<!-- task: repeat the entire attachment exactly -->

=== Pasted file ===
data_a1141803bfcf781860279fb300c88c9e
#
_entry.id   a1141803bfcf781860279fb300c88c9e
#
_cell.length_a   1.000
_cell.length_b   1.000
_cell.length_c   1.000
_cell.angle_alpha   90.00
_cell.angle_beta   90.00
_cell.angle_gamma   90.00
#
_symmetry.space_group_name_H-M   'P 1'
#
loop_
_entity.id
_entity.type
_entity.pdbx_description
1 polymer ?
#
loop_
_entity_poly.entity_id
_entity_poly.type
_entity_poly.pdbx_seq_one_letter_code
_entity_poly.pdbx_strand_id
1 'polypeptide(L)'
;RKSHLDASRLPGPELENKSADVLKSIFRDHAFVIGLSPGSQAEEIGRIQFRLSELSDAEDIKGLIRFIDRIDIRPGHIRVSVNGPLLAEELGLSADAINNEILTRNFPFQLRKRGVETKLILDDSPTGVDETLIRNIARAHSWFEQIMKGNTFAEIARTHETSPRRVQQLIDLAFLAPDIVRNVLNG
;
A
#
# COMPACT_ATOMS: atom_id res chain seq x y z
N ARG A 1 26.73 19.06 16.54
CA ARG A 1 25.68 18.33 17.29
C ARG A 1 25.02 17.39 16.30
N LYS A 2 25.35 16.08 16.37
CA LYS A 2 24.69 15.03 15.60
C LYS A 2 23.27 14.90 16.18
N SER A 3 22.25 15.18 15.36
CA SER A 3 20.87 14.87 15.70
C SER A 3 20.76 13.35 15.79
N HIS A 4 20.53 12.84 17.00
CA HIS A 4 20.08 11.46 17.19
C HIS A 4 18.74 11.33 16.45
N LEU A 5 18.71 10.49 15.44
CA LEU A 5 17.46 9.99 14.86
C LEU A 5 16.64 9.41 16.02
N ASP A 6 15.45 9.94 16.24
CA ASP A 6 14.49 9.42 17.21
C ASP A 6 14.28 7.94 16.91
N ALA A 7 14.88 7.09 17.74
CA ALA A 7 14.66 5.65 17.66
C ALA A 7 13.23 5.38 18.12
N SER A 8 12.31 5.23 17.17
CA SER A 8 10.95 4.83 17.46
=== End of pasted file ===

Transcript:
data_a1141803bfcf781860279fb300c88c9e
#
_entry.id   a1141803bfcf781860279fb300c88c9e
#
_cell.length_a   1.000
_cell.length_b   1.000
_cell.length_c   1.000
_cell.angle_alpha   90.00
_cell.angle_beta   90.00
_cell.angle_gamma   90.00
#
_symmetry.space_group_name_H-M   'P 1'
#
loop_
_entity.id
_entity.type
_entity.pdbx_description
1 polymer ?
#
loop_
_entity_poly.entity_id
_entity_poly.type
_entity_poly.pdbx_seq_one_letter_code
_entity_poly.pdbx_strand_id
1 'polypeptide(L)'
;RKSHLDASRLPGPELENKSADVLKSIFRDHAFVIGLSPGSQAEEIGRIQFRLSELSDAEDIKGLIRFIDRIDIRPGHIRVSVNGPLLAEELGLSADAINNEILTRNFPFQLRKRGVETKLILDDSPTGVDETLIRNIARAHSWFEQIMKGNTFAEIARTHETSPRRVQQLIDLAFLAPDIVRNVLNG
;
A
#
# COMPACT_ATOMS: atom_id res chain seq x y z
N ARG A 1 26.73 19.06 16.54
CA ARG A 1 25.68 18.33 17.29
C ARG A 1 25.02 17.39 16.30
N LYS A 2 25.35 16.08 16.37
CA LYS A 2 24.69 15.03 15.60
C LYS A 2 23.27 14.90 16.18
N SER A 3 22.25 15.18 15.36
CA SER A 3 20.87 14.87 15.70
C SER A 3 20.76 13.35 15.79
N HIS A 4 20.53 12.84 17.00
CA HIS A 4 20.08 11.46 17.19
C HIS A 4 18.74 11.33 16.45
N LEU A 5 18.71 10.49 15.44
CA LEU A 5 17.46 9.99 14.86
C LEU A 5 16.64 9.41 16.02
N ASP A 6 15.45 9.94 16.24
CA ASP A 6 14.49 9.42 17.21
C ASP A 6 14.28 7.94 16.91
N ALA A 7 14.88 7.09 17.74
CA ALA A 7 14.66 5.65 17.66
C ALA A 7 13.23 5.38 18.12
N SER A 8 12.31 5.23 17.17
CA SER A 8 10.95 4.83 17.46